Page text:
Moreover, socialism also has its elite rich:
Under socialism, you still have one percenters, but they gain their lofty position not through merit but through party nepotism. In socialism, the one percenters are party members or bureaucrats of government planners who gain power not by giving the consumer what they want but by commanding the consumer to accept what they decree.
Socialism makes the masses equally poor, while the free market allows anyone to climb out of poverty. Paul quotes Thomas Sowell: “None of the Marxist regimes around the world has ever had as high a standard of living for working people as there is in many capitalist countries.”
He also covers the myth of Scandinavian socialism. These countries are basically free-market economies with a large welfare state component:
Nordic countries generally don’t have state-enforced minimum wages. Not only are the Scandinavian countries largely free of consumer price controls, but they also largely lack governmental control of minimum wages… Scandinavian countries typically do have sky-high individual income-tax rates on the middle class, but their corporate taxes have long been lower than American rates.
Paul also deals with the myth of the great industrialists of the nineteenth century as so-called robber barons. He is worth quoting at length on this:
Yet as Andrew Carnegie’s wealth grew so did the economy. Poverty declined from over 90 per cent of people living in extreme poverty worldwide in 1820 to around 75 per cent of people living in extreme poverty in 1910. By the time the industrial revolution was in full swing, wages were rising and the standard of living known previously only to kings was becoming far more accessible. From the time of Carnegie’s death in 1919 until the present, the number of people living in extreme poverty declined to less than 10 per cent. As much of the world embraced capitalism in the twentieth century, childhood mortality plummeted from nearly a third of children dying before the age of five to less than one per cent in wealthy countries and 4.3 per cent worldwide.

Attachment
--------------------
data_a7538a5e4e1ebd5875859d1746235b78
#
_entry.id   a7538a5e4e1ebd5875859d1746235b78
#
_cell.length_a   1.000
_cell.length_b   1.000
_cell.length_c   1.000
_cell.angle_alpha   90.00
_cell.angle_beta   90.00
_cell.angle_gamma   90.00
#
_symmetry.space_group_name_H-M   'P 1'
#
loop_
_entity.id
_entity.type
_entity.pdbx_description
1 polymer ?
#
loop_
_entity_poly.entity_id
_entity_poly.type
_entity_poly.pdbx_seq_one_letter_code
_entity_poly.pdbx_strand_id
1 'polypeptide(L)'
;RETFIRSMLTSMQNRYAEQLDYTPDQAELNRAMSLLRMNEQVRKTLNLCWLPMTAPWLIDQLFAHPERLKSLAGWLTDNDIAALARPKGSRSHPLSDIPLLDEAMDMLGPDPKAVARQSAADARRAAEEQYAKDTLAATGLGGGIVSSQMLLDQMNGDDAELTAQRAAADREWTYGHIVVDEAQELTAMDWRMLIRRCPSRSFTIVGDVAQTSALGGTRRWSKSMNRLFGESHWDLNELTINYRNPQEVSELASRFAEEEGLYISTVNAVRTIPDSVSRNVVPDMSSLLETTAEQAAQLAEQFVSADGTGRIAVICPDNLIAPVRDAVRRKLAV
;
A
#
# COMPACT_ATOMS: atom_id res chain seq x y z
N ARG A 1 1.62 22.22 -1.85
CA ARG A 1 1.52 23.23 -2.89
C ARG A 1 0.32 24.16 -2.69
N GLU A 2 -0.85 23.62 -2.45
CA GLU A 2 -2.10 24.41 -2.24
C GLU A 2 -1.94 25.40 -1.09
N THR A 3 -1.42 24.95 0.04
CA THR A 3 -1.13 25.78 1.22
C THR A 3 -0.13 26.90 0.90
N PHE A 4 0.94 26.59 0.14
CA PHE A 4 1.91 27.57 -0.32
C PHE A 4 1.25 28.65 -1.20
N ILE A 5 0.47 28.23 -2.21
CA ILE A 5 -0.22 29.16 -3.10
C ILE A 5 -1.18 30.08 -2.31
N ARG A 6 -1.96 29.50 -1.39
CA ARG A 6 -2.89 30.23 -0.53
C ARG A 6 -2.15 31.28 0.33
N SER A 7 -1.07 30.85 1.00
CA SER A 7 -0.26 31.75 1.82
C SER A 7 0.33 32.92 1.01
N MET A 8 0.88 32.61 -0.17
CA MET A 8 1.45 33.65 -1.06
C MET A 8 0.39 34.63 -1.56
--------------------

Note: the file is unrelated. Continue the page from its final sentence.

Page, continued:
Those are impressive figures which the advocates of socialism decline to mention. And the story of Venezuela, of course, gets several chapters in this book. Paul cites one university professor:
I have known the reality of the failure of socialism in my own flesh. And as I live in Venezuela, I want to show that this is an absolute failure always and everywhere. Socialism, whatever form it may take, only brings economic destruction and worsening of the conditions of human life.
Paul reminds us of the hypocrisy of the spruikers of socialism. Sanders, for example, is a millionaire. And the Hollywood rich kids who tell us capitalism is evil just need to zip it: Says Paul:
They scold us from their Beverly Hills mansions and private jets. They lecture us through their Juvederm-plumped lips. Perhaps we should send them travel brochures on income equality in Pakistan and Ethiopia. Citizens in those countries enjoy much greater income equality, albeit less access to fine dining and Prada sunglasses.
He also has chapters on issues such as climate alarmism and the Green New Deal. In his closing chapter, he finishes with these words:
I will continue to fight for a free market economy because it is the only system consistent with liberty and the only system that provides greater prosperity and opportunity for all. If your goal is to help the poor become better off, there is no more humanitarian economic system than capitalism…
Capitalism, the freedom of voluntary exchange, is what made America great. The pursuit of freedom is a noble quest and one not to be compromised. My hope is that the next generation of American youth will study and reflect on socialism’s long history of violence and famine. My hope is that the next generation will understand that free markets and free people have produced better health, longer life expectancy, and reduced poverty and suffering around the world. My hope is that they will choose liberty.
Those should be our hopes as well.
Bill Muehlenberg is a Melbourne cultural commentator.